Wednesday, April 20, 2011


I bought my husband a pewter salt cellar shaped like an open clam shell this week at Amos Pewter in Mahone Bay. It has a tiny, handmade spoon that goes with it and the cellar itself is supported by three tiny conch shells as feet. You might wonder why I would buy my husband a salt cellar but I had to because when I first spotted it such a feeling of nostalgia came over me that I just had to. It brought back warm memories of his grandfather and I knew it would do the same for my husband.

I first met my husband's maternal grandfather, Norman Stultz, when hubby and I began dating. He was a tall, slim, elegant gentleman in the richest form of the word. He was a true renaissance man with varied interests and a keen knowledge in many areas. He was self taught in the art of wood carving and furniture making.

He was a gourmet in the kitchen and had refined tastes. He believed that if you were going to have a meal it was worth having it done up right. He loved Spode china and linen tablecloths and silverware. He believed that every plate should have a garnish no matter how simple the meal was. And he never had a salt shaker on the table, instead he used salt cellars: tiny clear cut crystal bowls with little silver spoons to dish out the loose salt.

 He was meticulous in detail and fastidious in his dress and appearance. For all his love of finery, he was a man's man. In his younger days he would go hunting, carrying a gun, but never actually shooting anything. He enjoyed being in the woods with all the sights and smells.

And he was a romantic. He loved his wife Effie Rooney more than anything on earth. He spent his life trying to measure up to be the man he felt she deserved. He was the son of a stone mason and she was the daughter of the mine supervisor. He always felt that he had married above his station in life. Twice a year he would tell her it was time for her to have new dresses and he would take her to Mills Brothers in Halifax for new clothes.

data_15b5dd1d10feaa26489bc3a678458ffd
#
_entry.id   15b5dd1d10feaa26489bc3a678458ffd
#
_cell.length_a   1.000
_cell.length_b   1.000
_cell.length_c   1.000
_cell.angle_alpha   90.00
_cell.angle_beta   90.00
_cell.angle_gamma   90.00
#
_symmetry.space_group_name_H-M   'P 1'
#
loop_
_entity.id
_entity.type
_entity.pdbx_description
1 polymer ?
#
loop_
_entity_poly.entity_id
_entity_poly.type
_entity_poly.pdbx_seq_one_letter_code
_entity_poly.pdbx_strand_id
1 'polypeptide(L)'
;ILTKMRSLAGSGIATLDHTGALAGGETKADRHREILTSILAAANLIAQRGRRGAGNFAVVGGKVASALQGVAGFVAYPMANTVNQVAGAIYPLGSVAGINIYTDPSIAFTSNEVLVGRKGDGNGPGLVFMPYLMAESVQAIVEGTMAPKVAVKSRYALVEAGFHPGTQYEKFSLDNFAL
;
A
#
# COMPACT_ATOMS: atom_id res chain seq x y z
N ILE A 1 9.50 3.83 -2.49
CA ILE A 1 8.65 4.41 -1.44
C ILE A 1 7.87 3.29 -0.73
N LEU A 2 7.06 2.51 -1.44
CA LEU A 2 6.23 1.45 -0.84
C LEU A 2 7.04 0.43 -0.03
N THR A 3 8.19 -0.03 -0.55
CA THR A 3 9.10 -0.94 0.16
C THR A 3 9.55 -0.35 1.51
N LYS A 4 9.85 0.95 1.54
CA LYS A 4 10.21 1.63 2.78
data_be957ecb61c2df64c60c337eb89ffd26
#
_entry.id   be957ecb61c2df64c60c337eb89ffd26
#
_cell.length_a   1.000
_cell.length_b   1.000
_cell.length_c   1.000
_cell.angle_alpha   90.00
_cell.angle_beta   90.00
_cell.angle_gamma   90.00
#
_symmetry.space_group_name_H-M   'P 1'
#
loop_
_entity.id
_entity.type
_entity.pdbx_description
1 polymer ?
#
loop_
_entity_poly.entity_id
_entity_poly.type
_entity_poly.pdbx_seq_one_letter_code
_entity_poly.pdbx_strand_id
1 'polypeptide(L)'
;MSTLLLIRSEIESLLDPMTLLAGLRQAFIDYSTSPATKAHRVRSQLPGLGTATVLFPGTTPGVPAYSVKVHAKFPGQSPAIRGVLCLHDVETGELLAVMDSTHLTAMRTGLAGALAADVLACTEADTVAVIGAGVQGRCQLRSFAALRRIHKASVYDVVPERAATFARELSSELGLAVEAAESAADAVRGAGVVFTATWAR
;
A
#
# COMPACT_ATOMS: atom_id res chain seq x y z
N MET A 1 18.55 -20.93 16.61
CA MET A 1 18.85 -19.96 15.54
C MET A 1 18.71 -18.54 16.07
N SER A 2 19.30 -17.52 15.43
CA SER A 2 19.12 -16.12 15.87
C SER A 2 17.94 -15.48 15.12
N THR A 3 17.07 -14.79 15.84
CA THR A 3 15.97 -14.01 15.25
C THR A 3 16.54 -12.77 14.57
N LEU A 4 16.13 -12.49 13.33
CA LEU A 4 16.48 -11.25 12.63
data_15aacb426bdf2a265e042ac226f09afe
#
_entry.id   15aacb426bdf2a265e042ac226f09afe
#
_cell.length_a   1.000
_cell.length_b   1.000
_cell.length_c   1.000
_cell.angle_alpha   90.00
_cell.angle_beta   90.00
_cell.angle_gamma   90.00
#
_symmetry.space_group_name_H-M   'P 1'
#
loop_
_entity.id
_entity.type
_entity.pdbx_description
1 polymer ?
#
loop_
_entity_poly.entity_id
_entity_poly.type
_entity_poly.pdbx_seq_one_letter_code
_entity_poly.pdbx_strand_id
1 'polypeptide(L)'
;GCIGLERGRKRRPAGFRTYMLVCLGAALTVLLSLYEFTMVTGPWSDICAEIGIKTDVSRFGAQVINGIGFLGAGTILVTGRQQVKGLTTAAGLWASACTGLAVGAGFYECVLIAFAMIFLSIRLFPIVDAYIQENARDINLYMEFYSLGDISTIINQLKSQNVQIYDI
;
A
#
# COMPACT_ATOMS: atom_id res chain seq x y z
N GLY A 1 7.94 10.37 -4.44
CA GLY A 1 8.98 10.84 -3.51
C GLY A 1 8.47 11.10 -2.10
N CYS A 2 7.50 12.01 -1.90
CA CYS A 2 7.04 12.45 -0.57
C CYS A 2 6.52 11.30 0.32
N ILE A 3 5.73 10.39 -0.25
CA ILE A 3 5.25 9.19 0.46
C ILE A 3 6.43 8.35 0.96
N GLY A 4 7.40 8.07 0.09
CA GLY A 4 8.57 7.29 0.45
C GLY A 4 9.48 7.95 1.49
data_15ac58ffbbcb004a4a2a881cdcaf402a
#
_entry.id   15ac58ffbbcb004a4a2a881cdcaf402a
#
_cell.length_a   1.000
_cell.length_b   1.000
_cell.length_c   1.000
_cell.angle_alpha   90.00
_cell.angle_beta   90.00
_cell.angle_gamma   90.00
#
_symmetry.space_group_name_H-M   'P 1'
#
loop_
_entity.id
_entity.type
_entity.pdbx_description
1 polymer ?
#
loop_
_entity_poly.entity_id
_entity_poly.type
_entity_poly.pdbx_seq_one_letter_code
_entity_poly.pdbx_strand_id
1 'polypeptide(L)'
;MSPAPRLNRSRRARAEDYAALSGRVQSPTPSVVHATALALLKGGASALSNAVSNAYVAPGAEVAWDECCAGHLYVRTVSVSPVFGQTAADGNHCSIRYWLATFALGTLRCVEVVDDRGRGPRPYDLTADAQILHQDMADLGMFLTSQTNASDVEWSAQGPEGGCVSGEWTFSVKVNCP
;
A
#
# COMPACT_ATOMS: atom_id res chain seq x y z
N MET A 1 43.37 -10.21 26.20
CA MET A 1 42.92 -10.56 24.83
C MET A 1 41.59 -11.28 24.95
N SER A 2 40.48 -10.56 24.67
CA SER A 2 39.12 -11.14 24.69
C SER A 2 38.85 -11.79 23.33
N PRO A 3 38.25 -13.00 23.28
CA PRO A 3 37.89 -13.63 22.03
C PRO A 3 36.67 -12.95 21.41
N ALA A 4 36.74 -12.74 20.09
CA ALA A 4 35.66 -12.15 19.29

When I was working at Birks Jewelers he came one day and told me he wanted to buy Effie new dishes because the old ones were 'old'. So I started showing him the inexpensive, everyday patterns but he stopped me and said Effie deserved the best and he wanted to see the Spode patterns. He ended up buying her a service for 12 that day in the Spode India Tree pattern. It wasn't long afterwards that he asked me to order 12 creamed soup bowls and saucers just because she should have those too and he liked the look of them. He was a romantic.

He loved the Lord and was active in his church. He had a rich baritone voice and would often sing solos and in cantatas and with the choir. Once he even played the part of a pirate in a play, complete with a dashing red sash tied around his waist. He loved poetry and could recite long verses.

 He served in the Second World War and was stationed in England and later Labrador. He never talked about the war except to say how bad the food was and he would sing silly army songs that had everyone laughing. He always said that he fought so that our generation wouldn't have to know of war.

I helped him build a small cottage one summer and I loved our time together. When we were married he made us a beautiful, drop front corner desk. The grandfather clock he built for himself is now in our dining room and I have a bowl that he carved. He was a painter and one of his paintings hang in our living room. His memory is all around us. He was the type of man that every man should want to be like. He loved his family and he loved the Lord. He was a gentleman and a self taught scholar. He was an interesting, wonderful person.  He was an easy person to be around and when he died I felt like I had lost a grandfather too.

None of our children ever had the chance to meet Gramp, but we have told them many stories about him to keep his memory alive. He was the Christian influence my husband needed in his life and he made a profound impact on all of the lives he touched. Even his memory continues to influence others to be like him. I miss him.

" not forget the things your eyes have seen or let them fade from your heart as long as you live. Teach them to your children and to their children after them." Deuteronomy 4:9

Post a Comment